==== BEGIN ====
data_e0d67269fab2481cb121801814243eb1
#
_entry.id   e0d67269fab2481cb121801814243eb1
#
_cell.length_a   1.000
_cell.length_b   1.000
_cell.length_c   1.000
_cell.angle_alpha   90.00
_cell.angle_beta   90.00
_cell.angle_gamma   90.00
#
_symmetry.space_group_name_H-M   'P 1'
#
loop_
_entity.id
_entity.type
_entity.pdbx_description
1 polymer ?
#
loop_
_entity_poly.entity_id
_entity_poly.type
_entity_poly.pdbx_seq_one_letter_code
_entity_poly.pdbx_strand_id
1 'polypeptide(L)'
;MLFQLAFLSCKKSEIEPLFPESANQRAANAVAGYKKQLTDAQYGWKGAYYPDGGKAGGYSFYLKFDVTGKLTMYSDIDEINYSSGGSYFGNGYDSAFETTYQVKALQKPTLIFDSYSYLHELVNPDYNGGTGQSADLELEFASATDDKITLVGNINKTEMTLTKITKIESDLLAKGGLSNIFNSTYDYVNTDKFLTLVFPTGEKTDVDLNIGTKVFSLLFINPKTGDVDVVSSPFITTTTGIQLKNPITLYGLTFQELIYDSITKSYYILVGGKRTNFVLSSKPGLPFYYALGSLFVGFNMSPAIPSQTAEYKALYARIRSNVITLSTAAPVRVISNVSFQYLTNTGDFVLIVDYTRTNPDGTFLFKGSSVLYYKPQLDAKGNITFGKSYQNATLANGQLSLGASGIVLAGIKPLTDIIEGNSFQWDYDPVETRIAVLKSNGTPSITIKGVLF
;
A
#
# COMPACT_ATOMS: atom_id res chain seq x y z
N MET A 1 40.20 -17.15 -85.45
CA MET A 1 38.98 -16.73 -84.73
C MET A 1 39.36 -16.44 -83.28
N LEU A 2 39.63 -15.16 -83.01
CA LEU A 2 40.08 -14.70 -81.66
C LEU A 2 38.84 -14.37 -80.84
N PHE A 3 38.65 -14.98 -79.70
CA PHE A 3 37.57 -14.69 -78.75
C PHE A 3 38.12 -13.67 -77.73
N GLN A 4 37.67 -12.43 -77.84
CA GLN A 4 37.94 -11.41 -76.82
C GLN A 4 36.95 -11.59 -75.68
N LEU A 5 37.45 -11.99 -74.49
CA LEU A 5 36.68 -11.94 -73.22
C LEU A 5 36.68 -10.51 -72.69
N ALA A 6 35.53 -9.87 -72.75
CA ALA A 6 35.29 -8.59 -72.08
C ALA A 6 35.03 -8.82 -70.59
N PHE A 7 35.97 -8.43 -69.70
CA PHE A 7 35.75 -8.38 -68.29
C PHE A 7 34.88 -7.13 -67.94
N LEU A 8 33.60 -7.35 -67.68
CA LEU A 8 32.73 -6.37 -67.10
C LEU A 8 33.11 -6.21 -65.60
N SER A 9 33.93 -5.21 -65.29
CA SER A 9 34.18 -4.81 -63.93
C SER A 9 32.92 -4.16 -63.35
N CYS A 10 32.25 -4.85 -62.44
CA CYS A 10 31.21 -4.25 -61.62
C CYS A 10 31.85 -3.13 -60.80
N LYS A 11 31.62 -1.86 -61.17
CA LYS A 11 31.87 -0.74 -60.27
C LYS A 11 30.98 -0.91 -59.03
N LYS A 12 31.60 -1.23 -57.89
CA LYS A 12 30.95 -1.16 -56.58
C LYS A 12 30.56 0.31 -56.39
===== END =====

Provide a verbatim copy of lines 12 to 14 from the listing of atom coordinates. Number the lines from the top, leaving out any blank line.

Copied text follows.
_symmetry.space_group_name_H-M   'P 1'
#
loop_